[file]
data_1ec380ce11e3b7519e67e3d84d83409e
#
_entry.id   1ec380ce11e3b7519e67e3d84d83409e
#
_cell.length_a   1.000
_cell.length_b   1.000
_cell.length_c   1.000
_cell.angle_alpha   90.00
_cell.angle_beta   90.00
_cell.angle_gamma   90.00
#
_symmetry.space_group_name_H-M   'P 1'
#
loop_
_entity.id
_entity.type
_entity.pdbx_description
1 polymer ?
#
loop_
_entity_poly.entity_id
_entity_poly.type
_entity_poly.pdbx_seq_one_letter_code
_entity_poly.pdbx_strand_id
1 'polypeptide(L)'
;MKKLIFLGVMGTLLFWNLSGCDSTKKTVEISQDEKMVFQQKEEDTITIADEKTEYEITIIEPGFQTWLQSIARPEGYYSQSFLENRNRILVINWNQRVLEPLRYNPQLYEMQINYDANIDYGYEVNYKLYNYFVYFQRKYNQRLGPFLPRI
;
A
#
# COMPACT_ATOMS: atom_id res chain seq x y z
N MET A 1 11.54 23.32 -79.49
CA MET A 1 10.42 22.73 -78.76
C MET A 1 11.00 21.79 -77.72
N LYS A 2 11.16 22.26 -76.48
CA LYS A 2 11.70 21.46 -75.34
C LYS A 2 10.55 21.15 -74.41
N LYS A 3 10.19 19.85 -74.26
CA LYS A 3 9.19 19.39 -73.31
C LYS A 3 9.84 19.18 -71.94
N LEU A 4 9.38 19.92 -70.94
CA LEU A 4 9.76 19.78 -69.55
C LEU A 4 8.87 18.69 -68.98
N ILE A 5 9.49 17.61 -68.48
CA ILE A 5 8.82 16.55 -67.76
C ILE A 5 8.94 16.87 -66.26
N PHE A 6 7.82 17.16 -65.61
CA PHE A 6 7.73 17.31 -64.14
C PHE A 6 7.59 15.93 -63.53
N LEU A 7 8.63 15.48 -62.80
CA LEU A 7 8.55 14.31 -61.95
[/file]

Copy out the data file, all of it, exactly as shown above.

data_1ec380ce11e3b7519e67e3d84d83409e
#
_entry.id   1ec380ce11e3b7519e67e3d84d83409e
#
_cell.length_a   1.000
_cell.length_b   1.000
_cell.length_c   1.000
_cell.angle_alpha   90.00
_cell.angle_beta   90.00
_cell.angle_gamma   90.00
#
_symmetry.space_group_name_H-M   'P 1'
#
loop_
_entity.id
_entity.type
_entity.pdbx_description
1 polymer ?
#
loop_
_entity_poly.entity_id
_entity_poly.type
_entity_poly.pdbx_seq_one_letter_code
_entity_poly.pdbx_strand_id
1 'polypeptide(L)'
;MKKLIFLGVMGTLLFWNLSGCDSTKKTVEISQDEKMVFQQKEEDTITIADEKTEYEITIIEPGFQTWLQSIARPEGYYSQSFLENRNRILVINWNQRVLEPLRYNPQLYEMQINYDANIDYGYEVNYKLYNYFVYFQRKYNQRLGPFLPRI
;
A
#
# COMPACT_ATOMS: atom_id res chain seq x y z
N MET A 1 11.54 23.32 -79.49
CA MET A 1 10.42 22.73 -78.76
C MET A 1 11.00 21.79 -77.72
N LYS A 2 11.16 22.26 -76.48
CA LYS A 2 11.70 21.46 -75.34
C LYS A 2 10.55 21.15 -74.41
N LYS A 3 10.19 19.85 -74.26
CA LYS A 3 9.19 19.39 -73.31
C LYS A 3 9.84 19.18 -71.94
N LEU A 4 9.38 19.92 -70.94
CA LEU A 4 9.76 19.78 -69.55
C LEU A 4 8.87 18.69 -68.98
N ILE A 5 9.49 17.61 -68.48
CA ILE A 5 8.82 16.55 -67.76
C ILE A 5 8.94 16.87 -66.26
N PHE A 6 7.82 17.16 -65.61
CA PHE A 6 7.73 17.31 -64.14
C PHE A 6 7.59 15.93 -63.53
N LEU A 7 8.63 15.48 -62.80
CA LEU A 7 8.55 14.31 -61.95